Editorials

A bridge to Milford’s past

Thursday, December 26, 2013

100 years ago, 1913

Clarence Sibley, a steam driller at Lovejoy Granite in Milford, and Mrs. Esther Rose, of Lynn, Mass., were arrested at a boarding house on Nashua Street in Milford and charged with a statutory offense. The complaint was made by John Rose, the woman’s husband who is a machinist employed in Lynn. He came to Milford, swore out a warrant and had it served by the police. Sibley and Mrs. Rose were held on bonds of $500 each.

A general alarm was rung for a fire in one of the Maple Street tenements in Milford owned by the American Thread Co. A quick response kept the blaze confined to the chimney.

Pinnacle Grange in Lyndeborough celebrated its 40th anniversary. Four charter members were present – Mr. and Mrs. Andy Holt, G.E. Spalding and W.H. Clark.

Wilton High School began the winter term with 59 students.

70 years ago, 1943

Pvt. Vincent Mannino was enjoying a 15-day furlough at the home of his parents on Nashua Street in Milford. He was stationed at Camp Robinson, Ark.

Milford Selectmen appointed Mrs. Mary M. Reeble, of High Street, to the police department. She had done police work in Boston and New Jersey before moving to Milford. She was expected to wok primarily with juvenile cases but would have full police powers.

Europe’s historic Brenner Pass, the connecting link between Germany and Italy, was pounded by waves of U.S. bombers seeking to disrupt rail lines feeding Nazi armies. It was a counterstrike to a Nazi air raid of Bari, Italy, in which 30 German planes whizzed in at low level and sank 17 Allied cargo vessels lying at anchor in the harbor.

The State Theatre in Nashua was planning a gala New Year’s Eve midnight show with fun, favors and noisemakers for all. On the screen: “Riding High” with Dorothy Lamour, Dick Powell and Victor Moore. Admission was 68 cents plus 7 cents tax.

South Lyndeborough’s Committee on Civilian Defense – Carroll Center and Mrs. Adelaide Herrick – were collecting cotton and woolen clothing to be sent to the countries freed from Nazi oppression. Bundles could be left at the village store.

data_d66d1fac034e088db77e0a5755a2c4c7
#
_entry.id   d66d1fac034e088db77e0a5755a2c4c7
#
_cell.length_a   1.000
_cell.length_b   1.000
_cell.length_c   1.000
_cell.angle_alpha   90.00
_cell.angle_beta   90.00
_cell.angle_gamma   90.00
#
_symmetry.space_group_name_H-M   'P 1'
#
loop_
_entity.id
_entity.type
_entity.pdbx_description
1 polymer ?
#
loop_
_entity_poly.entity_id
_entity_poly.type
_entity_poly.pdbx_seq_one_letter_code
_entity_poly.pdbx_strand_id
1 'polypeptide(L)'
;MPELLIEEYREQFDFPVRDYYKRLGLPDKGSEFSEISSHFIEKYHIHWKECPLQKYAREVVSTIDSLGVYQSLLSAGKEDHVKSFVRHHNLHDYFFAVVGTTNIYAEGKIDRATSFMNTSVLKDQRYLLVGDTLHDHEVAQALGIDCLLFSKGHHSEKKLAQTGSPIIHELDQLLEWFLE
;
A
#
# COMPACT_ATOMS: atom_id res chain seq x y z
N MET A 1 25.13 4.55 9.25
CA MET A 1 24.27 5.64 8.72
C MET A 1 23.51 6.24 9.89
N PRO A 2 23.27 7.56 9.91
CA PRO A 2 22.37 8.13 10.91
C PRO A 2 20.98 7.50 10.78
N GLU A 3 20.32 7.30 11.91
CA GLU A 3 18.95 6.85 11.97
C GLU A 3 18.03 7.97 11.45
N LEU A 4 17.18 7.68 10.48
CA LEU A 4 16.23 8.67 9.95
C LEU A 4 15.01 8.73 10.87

A full-page advertisement for war bonds asked, “How much does it cost to bomb Berlin?”

In Wilton, an employee of the Whiting Mill rescued several mallard ducks from the frozen ice of Whiting’s pond by chopping them free with an axe.

50 years ago, 1963

Milford Police Chief Duane B. Rockwell said his department would be running its annual New Year’s Eve taxi service and added, “We really mean it when we say that if you go to a party and have too much to drink, we would much rather have you call the police and let us give you a ride home than try to drive yourself. There is no need to be embarrassed. This is a common sense precaution.”

The Capt. Josiah Crosby Chapter of the Daughters of the American Revolution announced that its Good Citizens for 1964 were Miss Jane Dutton, of South Lyndeborough, from Wilton High School, and Miss Eleanor Plummer, of Mont Vernon, from Milford High School.

The Latchis Theatre in Milford was showing “Under the Yum Yum Tree” with Jack Lemmon, Carol Lynley and Edie Adams.

The Wilton Youth Center was sponsoring a cartoon special at the Wilton Town Hall Theatre. Admission was 10 cents.

25 years ago, 1988

Richard Purnier, director of the Milford Fish Hatchery, got the OK from the Milford Planning Board to build a cement building on North River Road as the first step toward the construction of a fishing pond there.

Richard Rose, producing director of the American Stage Festival, volunteered to direct the 1989 Amherst PTA play. The play had been in danger of being canceled after 36 consecutive years because it had no director. May Bell, the PTA’s liaison to the production, said Rose’s involvement would “certainly ... help to boost the auditions for the play.”

The Wilton Town Hall Theatre was showing “Accused” and “Crossing Delancy.”

Harold Melcher announced that he would resign from the Wilton Planning Board because serving on the Wilton-Lyndeborough Cooperative School Board was taking more time than it once had.

The Milford Area Senior High girls’ basketball team ran its record to 4-2 by beating Manchester Memorial and Manchester West.

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